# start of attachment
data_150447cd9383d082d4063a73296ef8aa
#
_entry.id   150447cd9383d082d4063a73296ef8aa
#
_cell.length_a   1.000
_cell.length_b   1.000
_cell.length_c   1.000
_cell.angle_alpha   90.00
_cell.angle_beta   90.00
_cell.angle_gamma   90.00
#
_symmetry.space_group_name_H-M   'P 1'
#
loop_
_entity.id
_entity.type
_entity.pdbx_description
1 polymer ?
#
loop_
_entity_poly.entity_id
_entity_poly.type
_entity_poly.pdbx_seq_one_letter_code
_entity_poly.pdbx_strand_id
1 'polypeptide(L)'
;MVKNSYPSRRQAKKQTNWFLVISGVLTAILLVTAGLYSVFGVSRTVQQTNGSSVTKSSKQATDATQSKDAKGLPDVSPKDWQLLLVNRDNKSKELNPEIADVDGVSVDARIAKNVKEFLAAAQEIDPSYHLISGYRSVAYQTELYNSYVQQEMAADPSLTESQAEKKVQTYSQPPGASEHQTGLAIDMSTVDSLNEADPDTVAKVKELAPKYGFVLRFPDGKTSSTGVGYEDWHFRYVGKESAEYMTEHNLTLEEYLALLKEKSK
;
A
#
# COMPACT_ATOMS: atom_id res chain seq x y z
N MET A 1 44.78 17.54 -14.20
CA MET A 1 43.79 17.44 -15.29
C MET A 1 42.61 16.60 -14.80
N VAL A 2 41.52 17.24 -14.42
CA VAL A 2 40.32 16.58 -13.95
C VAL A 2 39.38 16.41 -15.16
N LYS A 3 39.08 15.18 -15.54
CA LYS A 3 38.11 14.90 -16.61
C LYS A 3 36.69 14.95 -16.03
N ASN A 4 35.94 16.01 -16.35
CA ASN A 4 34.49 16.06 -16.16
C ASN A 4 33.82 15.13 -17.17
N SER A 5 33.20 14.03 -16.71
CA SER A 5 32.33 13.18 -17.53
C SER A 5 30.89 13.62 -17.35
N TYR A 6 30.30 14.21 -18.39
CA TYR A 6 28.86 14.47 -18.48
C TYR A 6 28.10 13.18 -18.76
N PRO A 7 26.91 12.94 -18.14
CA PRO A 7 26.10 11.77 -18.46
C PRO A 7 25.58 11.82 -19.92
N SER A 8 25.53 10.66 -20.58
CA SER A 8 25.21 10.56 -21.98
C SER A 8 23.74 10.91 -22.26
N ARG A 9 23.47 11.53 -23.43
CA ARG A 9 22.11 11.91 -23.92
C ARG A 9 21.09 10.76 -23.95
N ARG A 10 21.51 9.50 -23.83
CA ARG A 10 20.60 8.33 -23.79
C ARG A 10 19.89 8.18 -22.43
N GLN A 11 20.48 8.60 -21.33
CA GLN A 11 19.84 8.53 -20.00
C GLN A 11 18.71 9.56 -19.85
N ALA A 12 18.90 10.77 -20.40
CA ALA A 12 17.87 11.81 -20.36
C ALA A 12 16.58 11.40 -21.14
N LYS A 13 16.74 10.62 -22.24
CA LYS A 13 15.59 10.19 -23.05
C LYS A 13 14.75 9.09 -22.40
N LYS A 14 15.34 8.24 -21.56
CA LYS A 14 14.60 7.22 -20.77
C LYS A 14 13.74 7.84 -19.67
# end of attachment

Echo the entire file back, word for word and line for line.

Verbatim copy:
data_150447cd9383d082d4063a73296ef8aa
#
_entry.id   150447cd9383d082d4063a73296ef8aa
#
_cell.length_a   1.000
_cell.length_b   1.000
_cell.length_c   1.000
_cell.angle_alpha   90.00
_cell.angle_beta   90.00
_cell.angle_gamma   90.00
#
_symmetry.space_group_name_H-M   'P 1'
#
loop_
_entity.id
_entity.type
_entity.pdbx_description
1 polymer ?
#
loop_
_entity_poly.entity_id
_entity_poly.type
_entity_poly.pdbx_seq_one_letter_code
_entity_poly.pdbx_strand_id
1 'polypeptide(L)'
;MVKNSYPSRRQAKKQTNWFLVISGVLTAILLVTAGLYSVFGVSRTVQQTNGSSVTKSSKQATDATQSKDAKGLPDVSPKDWQLLLVNRDNKSKELNPEIADVDGVSVDARIAKNVKEFLAAAQEIDPSYHLISGYRSVAYQTELYNSYVQQEMAADPSLTESQAEKKVQTYSQPPGASEHQTGLAIDMSTVDSLNEADPDTVAKVKELAPKYGFVLRFPDGKTSSTGVGYEDWHFRYVGKESAEYMTEHNLTLEEYLALLKEKSK
;
A
#
# COMPACT_ATOMS: atom_id res chain seq x y z
N MET A 1 44.78 17.54 -14.20
CA MET A 1 43.79 17.44 -15.29
C MET A 1 42.61 16.60 -14.80
N VAL A 2 41.52 17.24 -14.42
CA VAL A 2 40.32 16.58 -13.95
C VAL A 2 39.38 16.41 -15.16
N LYS A 3 39.08 15.18 -15.54
CA LYS A 3 38.11 14.90 -16.61
C LYS A 3 36.69 14.95 -16.03
N ASN A 4 35.94 16.01 -16.35
CA ASN A 4 34.49 16.06 -16.16
C ASN A 4 33.82 15.13 -17.17
N SER A 5 33.20 14.03 -16.71
CA SER A 5 32.33 13.18 -17.53
C SER A 5 30.89 13.62 -17.35
N TYR A 6 30.30 14.21 -18.39
CA TYR A 6 28.86 14.47 -18.48
C TYR A 6 28.10 13.18 -18.76
N PRO A 7 26.91 12.94 -18.14
CA PRO A 7 26.10 11.77 -18.46
C PRO A 7 25.58 11.82 -19.92
N SER A 8 25.53 10.66 -20.58
CA SER A 8 25.21 10.56 -21.98
C SER A 8 23.74 10.91 -22.26
N ARG A 9 23.47 11.53 -23.43
CA ARG A 9 22.11 11.91 -23.92
C ARG A 9 21.09 10.76 -23.95
N ARG A 10 21.51 9.50 -23.83
CA ARG A 10 20.60 8.33 -23.79
C ARG A 10 19.89 8.18 -22.43
N GLN A 11 20.48 8.60 -21.33
CA GLN A 11 19.84 8.53 -20.00
C GLN A 11 18.71 9.56 -19.85
N ALA A 12 18.90 10.77 -20.40
CA ALA A 12 17.87 11.81 -20.36
C ALA A 12 16.58 11.40 -21.14
N LYS A 13 16.74 10.62 -22.24
CA LYS A 13 15.59 10.19 -23.05
C LYS A 13 14.75 9.09 -22.40
N LYS A 14 15.34 8.24 -21.56
CA LYS A 14 14.60 7.22 -20.77
C LYS A 14 13.74 7.84 -19.67